There are many different types of learners all over the world. In certain cases, the learner has a disability whether from birth or incident. Today, Faculti Media discusses learners with Down syndrome.
What is Down syndrome?
In medical terms, it is a chromosomal disorder wherein the person who has the disorder developed an extra 21st chromosome. A usual result would be impaired cognitive and behavioral development. The range of the impairment can vary from mild to extreme. While it is possible to diagnose Down syndrome while the child is in the womb, it can also go undetected until the child is born.
As there is an impairment of cognitive development, it is wholly understandable that learning ability of a person with Down syndrome is also affected. When this occurs, extra care and effort is required in their education. It can be difficult but it is wholly rewarding.
Today, we take a look at some methods and strategies on how to tackle special education.
Learners with Down syndrome often respond well to visual cues. This must be taken into account when establishing their learning space. Make use of colors and big bold letters that mark the space for learning.
If you are going to start teaching them, it would be important to make use of many visual aids. Make them attention grabbing and pleasant. They should be indicative of what lesson is being taught. Often, the concepts of the lessons can be difficult in coming. However, with the proper utilization of visual aids like colorful characters with clear emotional determiners, learning is completely achievable.
Keep the visuals simple as to not to overwhelm the learner. Too cluttered visual space can end up confusing the learner. There has been some discussion as to whether or not reading comes sooner or later for learners with Down syndrome. However, reading words often comes quite well to them.
When you plan your visuals place written word representations that correspond to the names of the things being used around the classroom. This will help them to closely associate the name of the object with the object itself. Visual cues can help the improvement and development of retention.
When teaching someone with Down syndrome, it is important to keep in mind that they respond better to social interactions. This is why the concept of inclusivity is so important to those with Down. Engage them appropriately and encourage them to respond in kind.
Always speak directly to them in a clear and concise voice. Do not make use of long sentences. Economize your words. If there is anything that you can say in around six words or less, the better! Utilize your facial expressions to make sure that they can see what you are feeling.
In your lessons, utilize exercises that give them an opportunity to interact with the materials. Once again, remember to utilize visual cues in developing your materials. If you can make your materials bright and unambiguous, do so.
Those with Down syndrome will need some time to process all of the information that they are being given. It may not even stick for first several attempts. What is important is that your reign in your frustrations and facial expressions.
The learning environment must be a positive one that promotes growth for all involved. You cannot help a flower bloom if you stand there glaring at the seed for not growing fast enough. Even if you do not have a disability, learning takes time. Patience is not just a virtue in this scenario; it is a critically necessary thing.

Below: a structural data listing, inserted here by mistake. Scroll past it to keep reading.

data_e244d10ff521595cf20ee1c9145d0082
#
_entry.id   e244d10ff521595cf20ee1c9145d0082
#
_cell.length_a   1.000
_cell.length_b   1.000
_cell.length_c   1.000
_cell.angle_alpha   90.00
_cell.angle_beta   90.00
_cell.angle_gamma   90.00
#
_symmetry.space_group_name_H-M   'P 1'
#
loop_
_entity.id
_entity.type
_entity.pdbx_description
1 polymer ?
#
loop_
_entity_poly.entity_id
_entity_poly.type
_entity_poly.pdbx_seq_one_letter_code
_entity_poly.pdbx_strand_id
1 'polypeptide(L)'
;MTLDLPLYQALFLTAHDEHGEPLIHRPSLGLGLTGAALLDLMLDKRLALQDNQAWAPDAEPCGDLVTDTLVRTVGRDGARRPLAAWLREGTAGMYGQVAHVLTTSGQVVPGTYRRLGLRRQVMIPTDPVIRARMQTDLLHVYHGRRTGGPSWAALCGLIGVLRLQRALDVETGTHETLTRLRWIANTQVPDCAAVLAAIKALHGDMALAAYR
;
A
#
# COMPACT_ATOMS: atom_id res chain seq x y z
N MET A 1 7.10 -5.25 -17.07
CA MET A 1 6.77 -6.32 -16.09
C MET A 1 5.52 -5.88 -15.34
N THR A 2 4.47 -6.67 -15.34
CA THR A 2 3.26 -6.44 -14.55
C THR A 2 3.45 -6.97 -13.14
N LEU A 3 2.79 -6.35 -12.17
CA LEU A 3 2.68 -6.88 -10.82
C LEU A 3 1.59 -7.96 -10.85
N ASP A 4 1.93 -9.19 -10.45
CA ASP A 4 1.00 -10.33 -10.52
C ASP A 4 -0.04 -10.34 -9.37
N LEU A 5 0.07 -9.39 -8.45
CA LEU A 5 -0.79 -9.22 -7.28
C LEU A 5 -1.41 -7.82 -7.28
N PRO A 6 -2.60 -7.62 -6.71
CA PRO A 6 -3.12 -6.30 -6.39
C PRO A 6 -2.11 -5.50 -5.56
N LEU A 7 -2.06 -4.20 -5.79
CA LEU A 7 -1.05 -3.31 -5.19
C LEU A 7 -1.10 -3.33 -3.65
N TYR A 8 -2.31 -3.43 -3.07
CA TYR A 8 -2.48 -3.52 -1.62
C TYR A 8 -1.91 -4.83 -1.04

Make it Social
Learners often absorb lessons better in a group setting. This also dissuades from the development of an over dependency of the learner on the educator. Learners with Down syndrome are typically known for their good social capabilities.
Putting them in a social setting will help them learn and slowly develop their own social cues.
Learners with Down syndrome may have triggers that can send them into an outburst. It is important to carefully take note of what upsets them and keep it out of sight until they have developed enough to tackle it on.
When there is more than one learner, give them space but watch them closely. It is important that the educator be on a heightened sense of awareness whenever the learners are about. This is to ensure that their needs are being met appropriately and that they do not pose any harm to themselves or others.
This is something that most people do not want to address but we are telling you this head on. Each learner will have their own developmental profile. It is important that the educator be aware of each learner’s profile. This can help the educator adjust the lessons or exercises accordingly.
The developmental profile will also include the motivations of the learner. The educator can make use of this to plan which activities are best suited to a particular learner.
There is a significant amount of learners with Down syndrome that have language delays. This can make it difficult for them to express what they want verbally. Having your lessons with an emphasis on phonetics can help stimulate the mind of the learners toward full words and expressions.
Down syndrome is no longer the horrible thing that they used to refer to it as. Many learners with Down syndrome go on to lead full and successful lives. The world is changing to a better and more inclusive one so more and more opportunities for people with disabilities are being made available.
What is important that early on in their lives is that they get the necessary help that they need in order to learn what they will require to function independently. Whenever it gets a tad difficult, it is always important to remember that they did not ask to be born with Down syndrome. It is a genetic anomaly that could have happened to anyone.